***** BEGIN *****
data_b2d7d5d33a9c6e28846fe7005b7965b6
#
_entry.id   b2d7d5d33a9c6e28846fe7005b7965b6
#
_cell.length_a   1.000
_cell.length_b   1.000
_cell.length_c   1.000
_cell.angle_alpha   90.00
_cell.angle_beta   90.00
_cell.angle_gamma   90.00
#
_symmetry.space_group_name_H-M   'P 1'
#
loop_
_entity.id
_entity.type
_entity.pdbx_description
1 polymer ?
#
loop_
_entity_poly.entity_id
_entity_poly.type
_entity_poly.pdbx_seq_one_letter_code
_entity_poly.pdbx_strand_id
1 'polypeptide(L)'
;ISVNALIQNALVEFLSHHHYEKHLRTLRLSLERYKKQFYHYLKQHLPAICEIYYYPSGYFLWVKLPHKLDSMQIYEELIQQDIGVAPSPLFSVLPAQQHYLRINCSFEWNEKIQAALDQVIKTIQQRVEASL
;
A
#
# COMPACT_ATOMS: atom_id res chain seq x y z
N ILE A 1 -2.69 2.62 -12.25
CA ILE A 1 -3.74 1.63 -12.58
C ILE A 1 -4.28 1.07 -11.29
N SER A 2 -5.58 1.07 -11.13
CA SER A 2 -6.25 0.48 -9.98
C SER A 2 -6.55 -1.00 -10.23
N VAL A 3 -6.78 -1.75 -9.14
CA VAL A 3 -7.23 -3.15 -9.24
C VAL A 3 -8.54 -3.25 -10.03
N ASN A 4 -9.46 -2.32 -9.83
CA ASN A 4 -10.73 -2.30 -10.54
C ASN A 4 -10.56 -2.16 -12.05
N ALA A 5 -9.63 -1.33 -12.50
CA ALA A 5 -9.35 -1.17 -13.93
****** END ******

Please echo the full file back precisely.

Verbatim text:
data_b2d7d5d33a9c6e28846fe7005b7965b6
#
_entry.id   b2d7d5d33a9c6e28846fe7005b7965b6
#
_cell.length_a   1.000
_cell.length_b   1.000
_cell.length_c   1.000
_cell.angle_alpha   90.00
_cell.angle_beta   90.00
_cell.angle_gamma   90.00
#
_symmetry.space_group_name_H-M   'P 1'
#
loop_
_entity.id
_entity.type
_entity.pdbx_description
1 polymer ?
#
loop_
_entity_poly.entity_id
_entity_poly.type
_entity_poly.pdbx_seq_one_letter_code
_entity_poly.pdbx_strand_id
1 'polypeptide(L)'
;ISVNALIQNALVEFLSHHHYEKHLRTLRLSLERYKKQFYHYLKQHLPAICEIYYYPSGYFLWVKLPHKLDSMQIYEELIQQDIGVAPSPLFSVLPAQQHYLRINCSFEWNEKIQAALDQVIKTIQQRVEASL
;
A
#
# COMPACT_ATOMS: atom_id res chain seq x y z
N ILE A 1 -2.69 2.62 -12.25
CA ILE A 1 -3.74 1.63 -12.58
C ILE A 1 -4.28 1.07 -11.29
N SER A 2 -5.58 1.07 -11.13
CA SER A 2 -6.25 0.48 -9.98
C SER A 2 -6.55 -1.00 -10.23
N VAL A 3 -6.78 -1.75 -9.14
CA VAL A 3 -7.23 -3.15 -9.24
C VAL A 3 -8.54 -3.25 -10.03
N ASN A 4 -9.46 -2.32 -9.83
CA ASN A 4 -10.73 -2.30 -10.54
C ASN A 4 -10.56 -2.16 -12.05
N ALA A 5 -9.63 -1.33 -12.50
CA ALA A 5 -9.35 -1.17 -13.93